And by the way, let's get this straight: when you have drugged an animal past its ability to tear you inside out, it's impossible to establish a feeling of oneness with them. If "oneness" means anything, it is a mutual act. What Frist was doing is getting in touch with the tempting sensation of possession. He covets, Clarice, and we covet the things we see every day. Frist covets advancement and power. He seeks an exalted place in this world. And that's something that shines through this creepy little article.

Bolo Does Really Lame Comics


Very cool little site here. It lets you make and save your own comic strips. Mine are rather lame to start out with, but who knows? With practice, I might attain the dizzying heights of mildly crappy.

The Benefit of the Doubt Chuck Colson

In his latest pious article published at Townhall, Colson decries all things Michael Schiavo. In Michael's world:

...the "survival of the fittest" is taken to a whole new level - [it is] a place where a badly brain-damaged woman should have her food and water taken away simply because she is badly brain-damaged and her husband says she would not want to live that way.

...he, and so many of his partisans in the media and the public, do not want to give the benefit of the doubt to a comatose person. Now, I admit that many people today think well of Michael and less of those of us who defended Terri Schiavo since the autopsy showed that she had been brain-dead when she was in a comatose state. But thatÂ’s beside the point. Our concern was with safeguarding the process and giving her the benefit of the doubt. After all, you canÂ’t do an autopsy until the person is dead, and then it is too late to correct mistakes.
Mr. Colson, Terri Schiavo was not a brain-damaged person. Doctor after doctor diagnosed her as suffering from a permanent vegetative state. The autopsy confirmed this diagnosis - her brain was not damaged, it was atrophied. Terri Schiavo was gone. She had checked out of her mortal body years before.

There was no benefit of the doubt to give Mrs. Schiavo, because there was no doubt.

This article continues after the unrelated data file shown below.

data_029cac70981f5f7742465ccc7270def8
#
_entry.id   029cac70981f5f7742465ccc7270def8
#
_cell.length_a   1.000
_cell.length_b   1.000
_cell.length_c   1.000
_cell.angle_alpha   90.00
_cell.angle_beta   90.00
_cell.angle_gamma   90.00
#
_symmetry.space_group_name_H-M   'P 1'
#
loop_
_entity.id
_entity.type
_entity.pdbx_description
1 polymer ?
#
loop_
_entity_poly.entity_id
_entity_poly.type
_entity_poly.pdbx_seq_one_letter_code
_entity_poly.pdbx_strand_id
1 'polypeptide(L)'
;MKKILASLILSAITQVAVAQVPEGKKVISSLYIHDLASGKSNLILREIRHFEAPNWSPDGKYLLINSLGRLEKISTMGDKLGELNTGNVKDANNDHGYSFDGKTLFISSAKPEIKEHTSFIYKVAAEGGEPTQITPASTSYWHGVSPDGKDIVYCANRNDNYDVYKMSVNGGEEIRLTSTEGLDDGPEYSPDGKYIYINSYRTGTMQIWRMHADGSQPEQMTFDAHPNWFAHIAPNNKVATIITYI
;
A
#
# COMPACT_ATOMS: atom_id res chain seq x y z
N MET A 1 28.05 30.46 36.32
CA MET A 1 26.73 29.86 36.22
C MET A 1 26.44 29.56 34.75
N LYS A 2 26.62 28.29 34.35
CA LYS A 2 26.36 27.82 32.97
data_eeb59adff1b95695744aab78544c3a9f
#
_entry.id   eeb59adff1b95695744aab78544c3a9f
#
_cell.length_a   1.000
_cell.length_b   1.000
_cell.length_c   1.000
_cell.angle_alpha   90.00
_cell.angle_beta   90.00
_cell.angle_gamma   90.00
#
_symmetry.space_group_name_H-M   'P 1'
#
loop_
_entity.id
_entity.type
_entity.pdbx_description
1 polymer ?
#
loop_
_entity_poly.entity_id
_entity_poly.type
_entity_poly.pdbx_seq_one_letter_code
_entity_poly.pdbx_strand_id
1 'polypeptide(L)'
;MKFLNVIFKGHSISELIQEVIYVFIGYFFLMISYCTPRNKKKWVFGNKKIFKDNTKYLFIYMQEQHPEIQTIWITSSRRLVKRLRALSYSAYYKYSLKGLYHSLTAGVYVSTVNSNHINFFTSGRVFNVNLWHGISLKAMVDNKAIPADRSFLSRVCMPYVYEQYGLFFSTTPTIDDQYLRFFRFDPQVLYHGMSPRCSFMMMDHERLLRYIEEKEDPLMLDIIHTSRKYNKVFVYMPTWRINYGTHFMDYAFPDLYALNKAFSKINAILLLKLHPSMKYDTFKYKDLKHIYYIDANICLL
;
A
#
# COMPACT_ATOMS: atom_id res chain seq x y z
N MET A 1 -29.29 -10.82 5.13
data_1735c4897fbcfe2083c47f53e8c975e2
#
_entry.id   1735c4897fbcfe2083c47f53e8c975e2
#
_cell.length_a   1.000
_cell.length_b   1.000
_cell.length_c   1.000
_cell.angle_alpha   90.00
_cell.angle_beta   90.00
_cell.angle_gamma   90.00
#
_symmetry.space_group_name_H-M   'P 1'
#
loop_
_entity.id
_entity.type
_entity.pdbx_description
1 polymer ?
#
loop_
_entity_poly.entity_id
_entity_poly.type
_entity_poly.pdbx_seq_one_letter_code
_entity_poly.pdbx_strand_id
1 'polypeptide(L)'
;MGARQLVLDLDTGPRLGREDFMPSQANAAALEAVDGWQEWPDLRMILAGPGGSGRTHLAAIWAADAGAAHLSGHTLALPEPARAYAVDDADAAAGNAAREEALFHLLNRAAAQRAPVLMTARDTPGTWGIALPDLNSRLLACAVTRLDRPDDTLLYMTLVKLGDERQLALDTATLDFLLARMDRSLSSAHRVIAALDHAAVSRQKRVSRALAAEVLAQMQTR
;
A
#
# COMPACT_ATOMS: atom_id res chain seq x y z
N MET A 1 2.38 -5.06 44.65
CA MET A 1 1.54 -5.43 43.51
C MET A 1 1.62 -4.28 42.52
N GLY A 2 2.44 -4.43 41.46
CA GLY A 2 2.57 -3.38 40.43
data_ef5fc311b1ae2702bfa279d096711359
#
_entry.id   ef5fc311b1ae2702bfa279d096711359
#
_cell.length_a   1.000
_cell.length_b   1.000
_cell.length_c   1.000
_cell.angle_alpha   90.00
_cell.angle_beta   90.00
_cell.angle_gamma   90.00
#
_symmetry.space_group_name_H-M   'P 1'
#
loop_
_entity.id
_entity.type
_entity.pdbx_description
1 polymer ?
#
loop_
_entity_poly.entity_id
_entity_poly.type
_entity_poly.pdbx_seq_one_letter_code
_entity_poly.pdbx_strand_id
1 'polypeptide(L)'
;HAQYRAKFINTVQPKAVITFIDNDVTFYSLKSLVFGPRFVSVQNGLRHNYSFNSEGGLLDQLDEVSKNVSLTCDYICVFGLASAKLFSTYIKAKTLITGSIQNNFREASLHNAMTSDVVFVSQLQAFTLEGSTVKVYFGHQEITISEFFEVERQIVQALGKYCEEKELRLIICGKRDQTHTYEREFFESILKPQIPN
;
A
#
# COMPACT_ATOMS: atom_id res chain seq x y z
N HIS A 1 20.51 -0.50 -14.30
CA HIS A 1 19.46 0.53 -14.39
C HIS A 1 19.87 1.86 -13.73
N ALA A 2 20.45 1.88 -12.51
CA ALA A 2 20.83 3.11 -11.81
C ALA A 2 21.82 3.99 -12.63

Michael has now written a book, and this is what has gotten Colson's dander up. Michael is making the book rounds, and any reservation he had for calling his critics out is now over. Colson sniffs at Michael's "lucrative business", even though Colson himself used his own book tour to lob a few choice comments Mark Felt's way. Judge not, Mr. Colson?

This is just more flag-waving to keep the faithful aroused and voting. Terri became a great fetus substitute for their cause, one that didn't involve shoving bloody pictures and jars into the faces of frightened women. Why, Terri could moan and move her head from side to side. And the wicked Michael just wanted the insurance money and to make an honest woman out of the skank ho he was living with, while he was still married to Terri. This, for Chuck, is social Darwinism writ large (yes, Colson's big on intelligent design). In Michael's world, you best not slow down to catch your breath, because some enterprising member of your family might knock you in the head, leave you to die, and spend all your money.

Wouldn't it be better in Chuck Colson's world?

Colson is a backbone in the Religious Right's grip on secular power in America, and the Schiavo case was one of many examples of how effective this religio-political movement is. Colson's present power has been the result of a long way back for him. He started in prison, and organized a prison ministry after he got out. This ministry grew, and it helped bind together church and state so naturally. After all, they had to hit the churches for funds on one hand, while working with and helping out the state officials running the prisons on the other.

Whenever you see a group of the big Christian political theocrats, Colson's name is on the list. He was a founding board member of the extremely conservative American Alliance of Jews and Christians. He was a co-signer of the Land Letter, the multimedia evangelical's dispensation for Bush to invade Iraq. His prison ministry is the model for Bush's "faith-based" initiatives. And when the Arlington Group was hogtied on how best to get gay marriage banned in the Constitution, "Colson played a key role in hammering out a compromise."
It's no wonder that he was the one of the few felons whom Jeb Bush made sure was able to vote in the Florida 2000 presidential elections.